Talk about a miscarriage

If you have had a miscarriage, you will undoubtedly mourn, but perhaps it will surprise you to discover that your little darling is also upset, even if his idea of ​​pregnancy is a bit sketchy.It may feel guilty about death or it may have dissolved because it has lost the role of the ""big sister or big brother"" you were preparing your child for.

Give your child the opportunity to join say goodbye, perhaps by making it a special gift for the baby.

Do not play down the death of a pet.

This is for many Children's first contact with death and it can be a very tragic event for them.The family dog ​​or cat are often the first friends of a child to whom they give unconditional love and friendship.Almost be compassionate in the face of his loss.

Support it in Responding to News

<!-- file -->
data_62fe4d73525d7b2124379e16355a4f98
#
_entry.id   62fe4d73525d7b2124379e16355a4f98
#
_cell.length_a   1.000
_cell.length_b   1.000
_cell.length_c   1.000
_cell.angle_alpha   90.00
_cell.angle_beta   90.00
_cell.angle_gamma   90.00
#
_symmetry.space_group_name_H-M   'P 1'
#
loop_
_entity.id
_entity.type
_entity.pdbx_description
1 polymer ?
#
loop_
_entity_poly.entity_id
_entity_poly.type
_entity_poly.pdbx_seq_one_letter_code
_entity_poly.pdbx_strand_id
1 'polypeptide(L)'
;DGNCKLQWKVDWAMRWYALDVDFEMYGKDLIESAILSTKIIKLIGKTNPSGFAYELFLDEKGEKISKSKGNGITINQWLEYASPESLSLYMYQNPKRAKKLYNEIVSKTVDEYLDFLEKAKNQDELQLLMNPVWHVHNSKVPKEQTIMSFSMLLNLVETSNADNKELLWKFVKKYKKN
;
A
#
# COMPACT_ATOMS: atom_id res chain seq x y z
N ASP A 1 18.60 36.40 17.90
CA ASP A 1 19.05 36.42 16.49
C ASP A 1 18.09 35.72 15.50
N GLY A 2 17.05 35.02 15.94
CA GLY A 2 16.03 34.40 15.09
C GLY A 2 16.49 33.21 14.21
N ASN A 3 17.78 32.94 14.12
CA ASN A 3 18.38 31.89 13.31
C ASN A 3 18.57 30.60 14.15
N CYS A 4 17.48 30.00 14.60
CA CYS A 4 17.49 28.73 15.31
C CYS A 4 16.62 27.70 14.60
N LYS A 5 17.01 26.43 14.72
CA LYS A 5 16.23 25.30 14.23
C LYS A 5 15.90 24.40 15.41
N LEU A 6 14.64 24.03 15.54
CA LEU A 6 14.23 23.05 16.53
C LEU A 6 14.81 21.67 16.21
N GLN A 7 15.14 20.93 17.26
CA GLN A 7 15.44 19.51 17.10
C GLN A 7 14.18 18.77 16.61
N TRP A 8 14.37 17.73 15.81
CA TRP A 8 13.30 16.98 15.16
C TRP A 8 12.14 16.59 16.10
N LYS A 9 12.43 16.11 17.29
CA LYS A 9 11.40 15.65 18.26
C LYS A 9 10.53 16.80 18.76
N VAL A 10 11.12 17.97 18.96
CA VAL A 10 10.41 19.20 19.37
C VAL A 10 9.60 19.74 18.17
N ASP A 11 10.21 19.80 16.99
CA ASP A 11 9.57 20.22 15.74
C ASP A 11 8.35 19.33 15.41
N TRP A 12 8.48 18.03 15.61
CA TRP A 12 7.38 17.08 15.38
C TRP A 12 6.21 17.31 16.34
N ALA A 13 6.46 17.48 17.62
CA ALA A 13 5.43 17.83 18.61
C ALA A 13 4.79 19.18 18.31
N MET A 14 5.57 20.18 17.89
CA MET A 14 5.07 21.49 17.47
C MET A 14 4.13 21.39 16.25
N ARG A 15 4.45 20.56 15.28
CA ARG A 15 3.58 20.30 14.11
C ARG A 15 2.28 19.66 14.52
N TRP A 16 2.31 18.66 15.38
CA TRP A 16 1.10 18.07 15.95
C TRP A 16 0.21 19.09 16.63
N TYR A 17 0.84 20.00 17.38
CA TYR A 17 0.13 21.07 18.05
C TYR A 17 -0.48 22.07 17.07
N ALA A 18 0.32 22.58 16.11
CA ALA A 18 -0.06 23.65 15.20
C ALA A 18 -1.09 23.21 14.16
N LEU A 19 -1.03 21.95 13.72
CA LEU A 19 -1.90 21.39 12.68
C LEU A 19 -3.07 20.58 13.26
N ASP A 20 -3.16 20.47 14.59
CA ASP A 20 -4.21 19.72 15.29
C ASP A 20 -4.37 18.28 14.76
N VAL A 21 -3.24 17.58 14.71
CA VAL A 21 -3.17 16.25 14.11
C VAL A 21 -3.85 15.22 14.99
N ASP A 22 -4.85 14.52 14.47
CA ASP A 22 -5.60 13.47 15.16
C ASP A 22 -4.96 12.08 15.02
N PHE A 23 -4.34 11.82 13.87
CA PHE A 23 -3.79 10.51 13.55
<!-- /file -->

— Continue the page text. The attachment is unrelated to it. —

Your child may not even be aware of the news coverage of national disasters or wars, but it is becoming perceptible if you are sad or worried about it, and it will certainly be heard by other children as well. Reassure your child and tell him that you will always take care of it and will do anything to make it safe.

Do your best to return to a ""normal"" life

Do not give up your child's usual daily schedule, as the routine gives him a sense of security. It has to go to bed on time, get up on time, get its food on time and, if it's in the kindergarten, it does not have to give up on it and on the friends there.

Do not Try to Be Perfect

If you are in deep mourning for a fatality, you can not expect to answer every question perfectly right the first time. Ask friends and family members for help and remember that the better you can handle it, the better you can help your child cope - now and later.